Background: The informant is my mother, who is a third generation Irish immigrant from Bridgeport, CT. She learned the superstition from her mother and has vehemently abided by it ever since.
Context: The following piece was collected in a casual, in-person interview at the informant’s home in San Diego, CA.
Informant: “I can’t eat or drink the last bit or piece of anything.”
Informant: “Because then I will become an old maid.”
Collector: “I don’t know why that’s just the way it is you know that’s what my mother taught me.”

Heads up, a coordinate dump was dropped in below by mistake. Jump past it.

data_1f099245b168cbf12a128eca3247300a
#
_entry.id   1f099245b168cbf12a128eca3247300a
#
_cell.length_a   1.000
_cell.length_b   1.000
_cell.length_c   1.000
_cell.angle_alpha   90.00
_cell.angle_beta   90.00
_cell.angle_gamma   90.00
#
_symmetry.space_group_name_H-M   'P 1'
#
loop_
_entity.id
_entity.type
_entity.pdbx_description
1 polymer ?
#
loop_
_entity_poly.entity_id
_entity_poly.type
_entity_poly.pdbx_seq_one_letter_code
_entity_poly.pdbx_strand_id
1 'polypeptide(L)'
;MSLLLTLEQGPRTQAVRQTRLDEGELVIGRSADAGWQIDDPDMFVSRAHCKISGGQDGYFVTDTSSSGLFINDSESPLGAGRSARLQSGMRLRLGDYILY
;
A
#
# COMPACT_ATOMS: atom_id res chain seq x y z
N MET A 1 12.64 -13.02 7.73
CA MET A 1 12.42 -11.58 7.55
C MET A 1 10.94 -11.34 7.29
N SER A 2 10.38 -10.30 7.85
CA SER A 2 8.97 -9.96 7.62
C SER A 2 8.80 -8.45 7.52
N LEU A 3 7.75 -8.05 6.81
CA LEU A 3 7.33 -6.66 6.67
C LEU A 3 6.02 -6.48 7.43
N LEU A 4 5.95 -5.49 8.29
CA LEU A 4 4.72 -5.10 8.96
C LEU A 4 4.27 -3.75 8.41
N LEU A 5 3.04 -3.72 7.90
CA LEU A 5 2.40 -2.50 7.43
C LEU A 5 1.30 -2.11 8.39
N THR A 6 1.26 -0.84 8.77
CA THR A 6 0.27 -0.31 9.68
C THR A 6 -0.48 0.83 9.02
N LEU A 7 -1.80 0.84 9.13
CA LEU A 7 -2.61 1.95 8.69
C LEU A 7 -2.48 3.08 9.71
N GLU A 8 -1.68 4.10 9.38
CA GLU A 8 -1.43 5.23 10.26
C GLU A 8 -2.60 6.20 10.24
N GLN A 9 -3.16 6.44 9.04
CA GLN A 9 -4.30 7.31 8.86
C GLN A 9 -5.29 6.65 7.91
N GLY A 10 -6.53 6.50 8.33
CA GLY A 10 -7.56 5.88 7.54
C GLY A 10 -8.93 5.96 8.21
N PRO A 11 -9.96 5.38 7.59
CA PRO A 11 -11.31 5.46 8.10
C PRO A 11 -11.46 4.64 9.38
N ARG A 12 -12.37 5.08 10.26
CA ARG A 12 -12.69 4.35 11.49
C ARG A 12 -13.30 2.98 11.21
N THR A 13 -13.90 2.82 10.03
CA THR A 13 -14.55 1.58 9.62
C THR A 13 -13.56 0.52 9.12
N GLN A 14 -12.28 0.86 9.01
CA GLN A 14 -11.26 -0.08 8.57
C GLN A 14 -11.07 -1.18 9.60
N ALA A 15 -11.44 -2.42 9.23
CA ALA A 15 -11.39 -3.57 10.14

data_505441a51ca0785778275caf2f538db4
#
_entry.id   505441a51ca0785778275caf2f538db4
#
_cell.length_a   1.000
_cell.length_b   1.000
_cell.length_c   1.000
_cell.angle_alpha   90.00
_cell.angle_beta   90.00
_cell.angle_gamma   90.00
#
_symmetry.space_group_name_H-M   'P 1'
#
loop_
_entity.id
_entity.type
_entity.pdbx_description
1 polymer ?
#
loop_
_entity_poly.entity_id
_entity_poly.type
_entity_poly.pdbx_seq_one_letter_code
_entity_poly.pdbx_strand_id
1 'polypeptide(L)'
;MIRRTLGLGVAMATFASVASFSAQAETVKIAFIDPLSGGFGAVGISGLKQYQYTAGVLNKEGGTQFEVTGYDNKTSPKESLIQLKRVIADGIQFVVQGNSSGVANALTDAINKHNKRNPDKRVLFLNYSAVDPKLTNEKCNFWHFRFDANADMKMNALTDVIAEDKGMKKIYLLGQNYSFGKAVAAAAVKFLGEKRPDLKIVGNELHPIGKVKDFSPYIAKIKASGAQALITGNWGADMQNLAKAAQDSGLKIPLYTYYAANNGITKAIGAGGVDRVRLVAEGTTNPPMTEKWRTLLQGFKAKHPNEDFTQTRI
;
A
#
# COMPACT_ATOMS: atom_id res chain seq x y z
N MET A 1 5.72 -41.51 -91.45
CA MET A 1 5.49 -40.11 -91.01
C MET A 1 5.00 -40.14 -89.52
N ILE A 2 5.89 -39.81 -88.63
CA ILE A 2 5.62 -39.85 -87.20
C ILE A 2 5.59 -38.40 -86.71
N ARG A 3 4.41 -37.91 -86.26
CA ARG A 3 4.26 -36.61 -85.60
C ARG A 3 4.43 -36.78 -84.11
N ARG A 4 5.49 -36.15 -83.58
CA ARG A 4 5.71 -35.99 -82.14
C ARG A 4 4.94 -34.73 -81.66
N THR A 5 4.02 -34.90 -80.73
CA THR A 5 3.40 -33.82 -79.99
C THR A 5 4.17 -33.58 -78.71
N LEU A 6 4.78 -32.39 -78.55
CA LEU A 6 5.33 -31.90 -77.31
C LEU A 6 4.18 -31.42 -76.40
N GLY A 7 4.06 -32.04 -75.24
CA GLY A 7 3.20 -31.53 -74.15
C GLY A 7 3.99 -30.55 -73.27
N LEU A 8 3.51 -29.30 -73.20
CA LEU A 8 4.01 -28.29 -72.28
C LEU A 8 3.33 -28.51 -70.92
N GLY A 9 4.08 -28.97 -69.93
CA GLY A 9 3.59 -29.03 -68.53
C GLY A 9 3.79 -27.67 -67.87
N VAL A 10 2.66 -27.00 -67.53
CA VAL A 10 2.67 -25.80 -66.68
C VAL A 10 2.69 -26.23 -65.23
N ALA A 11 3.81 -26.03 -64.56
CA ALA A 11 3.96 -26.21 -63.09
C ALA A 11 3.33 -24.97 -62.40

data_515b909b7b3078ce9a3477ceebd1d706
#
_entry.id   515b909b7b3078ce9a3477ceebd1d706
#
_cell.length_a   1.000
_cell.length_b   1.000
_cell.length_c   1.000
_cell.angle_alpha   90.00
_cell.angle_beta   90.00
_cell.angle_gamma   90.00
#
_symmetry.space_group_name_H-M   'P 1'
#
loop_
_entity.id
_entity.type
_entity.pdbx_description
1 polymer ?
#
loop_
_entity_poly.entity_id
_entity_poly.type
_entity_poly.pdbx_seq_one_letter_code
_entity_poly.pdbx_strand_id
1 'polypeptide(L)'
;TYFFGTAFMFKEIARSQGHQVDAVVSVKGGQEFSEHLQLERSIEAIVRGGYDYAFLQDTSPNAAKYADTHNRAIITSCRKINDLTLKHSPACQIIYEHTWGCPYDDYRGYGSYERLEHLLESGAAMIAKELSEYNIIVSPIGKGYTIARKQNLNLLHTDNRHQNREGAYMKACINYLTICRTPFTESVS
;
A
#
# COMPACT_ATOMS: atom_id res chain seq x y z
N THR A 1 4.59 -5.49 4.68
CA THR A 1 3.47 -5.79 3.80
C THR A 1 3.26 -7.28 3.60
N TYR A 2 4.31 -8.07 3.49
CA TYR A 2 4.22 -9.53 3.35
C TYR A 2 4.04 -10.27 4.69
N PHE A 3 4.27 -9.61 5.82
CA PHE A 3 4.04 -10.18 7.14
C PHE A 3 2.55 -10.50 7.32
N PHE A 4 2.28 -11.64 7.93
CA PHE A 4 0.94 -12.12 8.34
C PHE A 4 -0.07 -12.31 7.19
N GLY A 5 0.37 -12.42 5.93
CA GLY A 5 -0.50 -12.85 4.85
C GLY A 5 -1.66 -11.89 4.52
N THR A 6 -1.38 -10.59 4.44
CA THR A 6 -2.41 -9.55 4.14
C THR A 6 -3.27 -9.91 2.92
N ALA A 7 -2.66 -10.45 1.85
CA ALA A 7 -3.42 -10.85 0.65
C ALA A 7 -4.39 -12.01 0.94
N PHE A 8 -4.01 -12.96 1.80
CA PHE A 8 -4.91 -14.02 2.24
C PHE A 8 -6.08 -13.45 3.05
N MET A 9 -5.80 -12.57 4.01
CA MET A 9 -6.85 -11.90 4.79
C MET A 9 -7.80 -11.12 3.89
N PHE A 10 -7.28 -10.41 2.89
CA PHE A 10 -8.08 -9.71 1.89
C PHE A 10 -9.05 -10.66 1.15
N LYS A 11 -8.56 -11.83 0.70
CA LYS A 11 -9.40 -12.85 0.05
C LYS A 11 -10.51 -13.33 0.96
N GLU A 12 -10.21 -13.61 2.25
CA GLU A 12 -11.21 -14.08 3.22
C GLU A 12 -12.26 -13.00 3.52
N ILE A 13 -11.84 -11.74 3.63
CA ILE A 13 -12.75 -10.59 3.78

Analysis: I grew up hearing my mother refuse the last drop of wine or last piece of food at nearly every meal. I believe that it is entrenched in American gender roles and concepts of femininity from the mid 20th century. The words “old maid” imply that the practice is gendered, although it is worth noting I have witnessed my uncle practice this superstition. I interpret the piece as perpetuating the idea that women should be selfless and thus offer the last of their food to others and not consume it themselves. Throughout my life, I questioned my mother’s practice and particularly what was implied by the words “old maid.” Continuously, my mother interpreted becoming an “old maid” as dying old and alone. This is particularly dire to her as she grew up in 1960s America, a time in which a woman’s self-worth was still largely tied to her relationship status and the wealth of her husband. Although this concept has been largely contested in American culture today, my mother and her mother who value family and marriage considered being old and alone a fate worse than death, the ultimate symbol of being unwanted and unloved. By controlling the tangible, they attempt to control and quell these fears.